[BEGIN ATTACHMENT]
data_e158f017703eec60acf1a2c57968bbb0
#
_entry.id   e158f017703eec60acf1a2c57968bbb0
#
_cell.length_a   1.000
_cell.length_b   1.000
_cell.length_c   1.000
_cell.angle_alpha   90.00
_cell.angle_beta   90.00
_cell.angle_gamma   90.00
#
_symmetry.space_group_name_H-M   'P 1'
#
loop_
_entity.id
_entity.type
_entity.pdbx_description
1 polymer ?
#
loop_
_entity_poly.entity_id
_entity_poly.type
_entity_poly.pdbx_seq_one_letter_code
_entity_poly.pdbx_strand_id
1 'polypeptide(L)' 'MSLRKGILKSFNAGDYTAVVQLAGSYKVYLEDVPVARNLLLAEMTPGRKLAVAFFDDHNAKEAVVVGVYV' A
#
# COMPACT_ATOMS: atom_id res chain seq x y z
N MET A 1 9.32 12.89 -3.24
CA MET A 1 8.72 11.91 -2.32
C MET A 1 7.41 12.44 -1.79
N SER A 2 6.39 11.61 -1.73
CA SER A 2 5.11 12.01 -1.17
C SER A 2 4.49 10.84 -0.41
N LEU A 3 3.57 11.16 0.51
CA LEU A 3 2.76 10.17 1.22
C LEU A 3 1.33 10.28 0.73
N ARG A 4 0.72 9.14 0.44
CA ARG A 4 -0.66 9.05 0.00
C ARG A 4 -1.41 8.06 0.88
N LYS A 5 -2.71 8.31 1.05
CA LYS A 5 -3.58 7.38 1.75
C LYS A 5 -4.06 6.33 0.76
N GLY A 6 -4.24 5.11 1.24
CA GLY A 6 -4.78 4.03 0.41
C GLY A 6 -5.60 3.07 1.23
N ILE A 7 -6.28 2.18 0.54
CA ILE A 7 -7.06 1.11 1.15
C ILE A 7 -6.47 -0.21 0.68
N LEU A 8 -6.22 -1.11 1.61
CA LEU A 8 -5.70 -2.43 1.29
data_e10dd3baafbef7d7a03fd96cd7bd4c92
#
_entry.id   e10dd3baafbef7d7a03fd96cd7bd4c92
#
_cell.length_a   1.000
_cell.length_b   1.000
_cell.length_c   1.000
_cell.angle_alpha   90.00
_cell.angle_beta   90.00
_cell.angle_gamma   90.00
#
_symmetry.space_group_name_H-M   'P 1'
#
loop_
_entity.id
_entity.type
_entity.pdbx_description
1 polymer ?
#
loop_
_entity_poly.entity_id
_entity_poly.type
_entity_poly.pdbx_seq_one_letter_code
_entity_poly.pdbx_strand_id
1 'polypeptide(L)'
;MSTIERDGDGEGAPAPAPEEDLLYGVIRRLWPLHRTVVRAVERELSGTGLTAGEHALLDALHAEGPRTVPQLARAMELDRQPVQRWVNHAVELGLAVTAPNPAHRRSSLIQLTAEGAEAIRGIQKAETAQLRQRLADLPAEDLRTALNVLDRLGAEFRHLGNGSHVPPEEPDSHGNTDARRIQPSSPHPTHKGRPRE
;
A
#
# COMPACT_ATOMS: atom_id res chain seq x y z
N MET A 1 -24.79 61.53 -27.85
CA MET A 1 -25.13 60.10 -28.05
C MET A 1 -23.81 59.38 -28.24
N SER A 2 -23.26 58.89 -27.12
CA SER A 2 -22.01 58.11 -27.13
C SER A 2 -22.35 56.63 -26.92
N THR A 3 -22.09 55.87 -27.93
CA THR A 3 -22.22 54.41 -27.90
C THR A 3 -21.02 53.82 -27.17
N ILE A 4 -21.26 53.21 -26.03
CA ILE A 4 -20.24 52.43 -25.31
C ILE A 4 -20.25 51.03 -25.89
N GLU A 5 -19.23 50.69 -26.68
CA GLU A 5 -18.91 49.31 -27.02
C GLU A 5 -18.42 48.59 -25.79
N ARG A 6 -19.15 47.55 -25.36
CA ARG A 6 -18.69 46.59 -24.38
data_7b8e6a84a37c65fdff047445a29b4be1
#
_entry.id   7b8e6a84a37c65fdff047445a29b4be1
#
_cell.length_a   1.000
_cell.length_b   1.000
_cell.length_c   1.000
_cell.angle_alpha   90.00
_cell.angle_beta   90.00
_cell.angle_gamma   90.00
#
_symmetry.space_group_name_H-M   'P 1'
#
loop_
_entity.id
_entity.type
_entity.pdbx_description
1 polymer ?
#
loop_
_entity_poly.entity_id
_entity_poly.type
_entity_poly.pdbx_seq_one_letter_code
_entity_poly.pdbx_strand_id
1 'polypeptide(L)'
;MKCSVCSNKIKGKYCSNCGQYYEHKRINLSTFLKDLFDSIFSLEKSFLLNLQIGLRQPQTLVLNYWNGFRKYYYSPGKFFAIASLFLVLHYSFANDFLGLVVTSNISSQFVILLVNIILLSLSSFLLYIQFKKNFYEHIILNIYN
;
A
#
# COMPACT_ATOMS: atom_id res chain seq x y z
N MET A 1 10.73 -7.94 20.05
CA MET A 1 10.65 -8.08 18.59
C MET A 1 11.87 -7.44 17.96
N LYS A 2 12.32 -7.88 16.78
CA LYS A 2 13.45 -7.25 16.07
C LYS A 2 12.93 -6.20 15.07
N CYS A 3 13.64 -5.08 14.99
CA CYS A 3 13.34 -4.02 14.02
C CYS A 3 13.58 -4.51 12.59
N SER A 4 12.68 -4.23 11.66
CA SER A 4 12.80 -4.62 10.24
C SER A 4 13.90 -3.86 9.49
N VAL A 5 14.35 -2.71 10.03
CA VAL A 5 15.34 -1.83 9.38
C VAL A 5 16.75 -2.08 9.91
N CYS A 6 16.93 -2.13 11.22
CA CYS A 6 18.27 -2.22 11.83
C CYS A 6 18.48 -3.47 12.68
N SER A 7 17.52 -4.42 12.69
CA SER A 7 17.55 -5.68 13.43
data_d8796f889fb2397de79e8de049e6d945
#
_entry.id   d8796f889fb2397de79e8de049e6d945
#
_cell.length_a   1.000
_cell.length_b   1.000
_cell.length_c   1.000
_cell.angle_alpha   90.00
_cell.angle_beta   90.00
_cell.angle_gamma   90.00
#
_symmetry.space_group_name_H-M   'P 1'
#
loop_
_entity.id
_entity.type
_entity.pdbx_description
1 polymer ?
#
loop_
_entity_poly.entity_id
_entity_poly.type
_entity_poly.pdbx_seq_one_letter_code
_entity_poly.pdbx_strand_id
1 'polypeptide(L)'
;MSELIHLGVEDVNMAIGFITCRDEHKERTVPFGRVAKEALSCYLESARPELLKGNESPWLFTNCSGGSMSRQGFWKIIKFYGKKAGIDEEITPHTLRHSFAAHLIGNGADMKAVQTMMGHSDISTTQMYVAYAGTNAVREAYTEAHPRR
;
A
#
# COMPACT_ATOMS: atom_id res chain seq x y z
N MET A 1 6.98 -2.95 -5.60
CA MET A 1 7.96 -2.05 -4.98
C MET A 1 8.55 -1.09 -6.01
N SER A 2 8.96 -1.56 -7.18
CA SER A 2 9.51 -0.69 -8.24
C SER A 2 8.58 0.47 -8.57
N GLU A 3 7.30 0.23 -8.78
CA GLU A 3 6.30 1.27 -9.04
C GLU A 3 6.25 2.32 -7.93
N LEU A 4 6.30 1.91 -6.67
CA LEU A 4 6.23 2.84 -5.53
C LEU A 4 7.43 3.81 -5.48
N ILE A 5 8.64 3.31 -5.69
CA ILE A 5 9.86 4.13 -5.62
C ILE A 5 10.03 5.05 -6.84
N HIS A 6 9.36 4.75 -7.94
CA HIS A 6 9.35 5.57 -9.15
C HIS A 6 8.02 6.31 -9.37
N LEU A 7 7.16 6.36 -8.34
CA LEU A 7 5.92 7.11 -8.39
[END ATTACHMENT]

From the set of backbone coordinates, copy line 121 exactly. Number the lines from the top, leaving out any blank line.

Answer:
_entity_poly.pdbx_strand_id